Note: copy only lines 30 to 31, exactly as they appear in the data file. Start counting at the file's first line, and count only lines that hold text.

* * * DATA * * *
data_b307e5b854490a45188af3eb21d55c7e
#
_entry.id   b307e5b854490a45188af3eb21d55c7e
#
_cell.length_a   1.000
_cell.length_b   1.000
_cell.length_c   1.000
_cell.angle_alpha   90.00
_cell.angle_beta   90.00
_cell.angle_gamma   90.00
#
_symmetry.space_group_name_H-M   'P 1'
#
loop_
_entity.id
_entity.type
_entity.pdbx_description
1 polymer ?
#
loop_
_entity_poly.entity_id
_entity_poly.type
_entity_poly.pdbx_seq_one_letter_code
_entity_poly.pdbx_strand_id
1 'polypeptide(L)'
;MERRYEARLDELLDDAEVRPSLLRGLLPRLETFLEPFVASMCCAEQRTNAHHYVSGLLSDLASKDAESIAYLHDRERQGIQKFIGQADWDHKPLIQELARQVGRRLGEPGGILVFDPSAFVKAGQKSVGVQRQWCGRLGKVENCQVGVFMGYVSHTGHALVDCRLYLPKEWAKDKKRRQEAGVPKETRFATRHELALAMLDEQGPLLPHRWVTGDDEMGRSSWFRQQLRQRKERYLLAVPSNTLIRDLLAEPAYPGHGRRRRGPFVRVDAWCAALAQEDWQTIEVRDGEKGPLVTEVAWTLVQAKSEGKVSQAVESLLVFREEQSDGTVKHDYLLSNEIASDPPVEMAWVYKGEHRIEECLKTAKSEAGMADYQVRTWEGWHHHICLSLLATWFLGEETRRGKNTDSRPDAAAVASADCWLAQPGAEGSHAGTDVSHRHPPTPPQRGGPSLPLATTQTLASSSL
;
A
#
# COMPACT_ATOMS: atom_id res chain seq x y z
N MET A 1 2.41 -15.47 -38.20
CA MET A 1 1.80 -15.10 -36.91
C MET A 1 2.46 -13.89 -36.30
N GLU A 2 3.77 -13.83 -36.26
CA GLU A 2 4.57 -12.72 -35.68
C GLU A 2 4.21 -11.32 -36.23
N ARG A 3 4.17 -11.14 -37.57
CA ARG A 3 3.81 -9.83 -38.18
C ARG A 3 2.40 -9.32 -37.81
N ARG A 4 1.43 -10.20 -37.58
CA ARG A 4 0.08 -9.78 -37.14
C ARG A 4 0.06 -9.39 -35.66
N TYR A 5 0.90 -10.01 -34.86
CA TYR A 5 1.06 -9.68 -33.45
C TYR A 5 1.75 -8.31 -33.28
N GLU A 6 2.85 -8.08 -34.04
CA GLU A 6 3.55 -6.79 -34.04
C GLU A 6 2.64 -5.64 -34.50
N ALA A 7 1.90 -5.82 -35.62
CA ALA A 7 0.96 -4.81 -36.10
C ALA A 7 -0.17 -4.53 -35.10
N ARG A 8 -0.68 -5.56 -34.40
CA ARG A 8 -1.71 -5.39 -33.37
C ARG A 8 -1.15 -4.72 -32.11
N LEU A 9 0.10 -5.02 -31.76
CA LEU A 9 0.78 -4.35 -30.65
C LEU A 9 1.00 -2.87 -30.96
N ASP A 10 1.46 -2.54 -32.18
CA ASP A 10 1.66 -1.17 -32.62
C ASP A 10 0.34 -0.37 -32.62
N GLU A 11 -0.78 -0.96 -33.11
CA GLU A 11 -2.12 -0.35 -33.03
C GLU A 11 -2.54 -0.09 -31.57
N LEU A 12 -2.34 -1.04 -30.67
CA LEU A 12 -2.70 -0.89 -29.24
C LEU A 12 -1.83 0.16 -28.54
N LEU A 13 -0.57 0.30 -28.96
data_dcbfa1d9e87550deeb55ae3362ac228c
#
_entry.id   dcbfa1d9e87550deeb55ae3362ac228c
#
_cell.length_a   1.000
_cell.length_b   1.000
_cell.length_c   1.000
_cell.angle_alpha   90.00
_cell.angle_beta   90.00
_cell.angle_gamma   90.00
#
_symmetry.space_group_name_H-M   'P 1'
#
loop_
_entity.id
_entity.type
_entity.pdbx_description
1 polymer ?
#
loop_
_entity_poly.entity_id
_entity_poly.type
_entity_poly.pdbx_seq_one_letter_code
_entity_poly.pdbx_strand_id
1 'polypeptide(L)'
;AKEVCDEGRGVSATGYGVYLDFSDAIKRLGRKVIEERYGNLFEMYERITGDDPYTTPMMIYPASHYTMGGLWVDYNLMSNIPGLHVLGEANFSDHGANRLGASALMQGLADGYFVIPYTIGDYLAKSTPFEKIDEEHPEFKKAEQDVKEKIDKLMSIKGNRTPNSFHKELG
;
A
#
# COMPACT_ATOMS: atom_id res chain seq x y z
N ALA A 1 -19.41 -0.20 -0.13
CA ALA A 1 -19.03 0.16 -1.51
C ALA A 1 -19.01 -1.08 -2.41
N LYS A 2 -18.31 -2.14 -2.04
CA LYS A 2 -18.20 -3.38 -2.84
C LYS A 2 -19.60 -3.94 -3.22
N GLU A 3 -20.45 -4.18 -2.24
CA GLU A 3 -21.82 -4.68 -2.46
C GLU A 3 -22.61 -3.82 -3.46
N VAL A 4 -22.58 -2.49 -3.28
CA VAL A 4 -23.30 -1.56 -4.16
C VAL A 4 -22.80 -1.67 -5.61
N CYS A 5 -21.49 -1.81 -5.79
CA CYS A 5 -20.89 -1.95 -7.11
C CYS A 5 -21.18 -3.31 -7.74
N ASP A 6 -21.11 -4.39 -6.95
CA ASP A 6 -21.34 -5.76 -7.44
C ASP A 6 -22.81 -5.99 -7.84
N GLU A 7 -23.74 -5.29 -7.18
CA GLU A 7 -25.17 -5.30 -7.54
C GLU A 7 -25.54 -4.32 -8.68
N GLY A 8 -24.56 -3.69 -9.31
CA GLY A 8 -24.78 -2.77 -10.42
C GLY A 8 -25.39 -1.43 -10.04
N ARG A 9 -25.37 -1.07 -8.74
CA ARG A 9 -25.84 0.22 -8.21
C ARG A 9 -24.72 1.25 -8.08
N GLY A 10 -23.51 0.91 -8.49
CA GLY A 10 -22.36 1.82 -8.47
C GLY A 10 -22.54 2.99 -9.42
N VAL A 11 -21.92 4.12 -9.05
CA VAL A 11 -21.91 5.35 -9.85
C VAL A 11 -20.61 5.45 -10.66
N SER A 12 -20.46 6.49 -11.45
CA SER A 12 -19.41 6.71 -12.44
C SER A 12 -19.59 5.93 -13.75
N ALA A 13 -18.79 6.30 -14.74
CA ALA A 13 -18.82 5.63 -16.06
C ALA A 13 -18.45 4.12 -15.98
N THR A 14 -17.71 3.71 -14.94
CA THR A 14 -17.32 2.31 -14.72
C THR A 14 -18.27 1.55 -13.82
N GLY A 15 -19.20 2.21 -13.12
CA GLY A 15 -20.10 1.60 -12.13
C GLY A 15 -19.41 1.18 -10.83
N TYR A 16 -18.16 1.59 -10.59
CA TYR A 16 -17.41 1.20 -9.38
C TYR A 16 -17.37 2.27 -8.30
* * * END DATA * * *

# COMPACT_ATOMS: atom_id res chain seq x y z
N MET A 1 2.41 -15.47 -38.20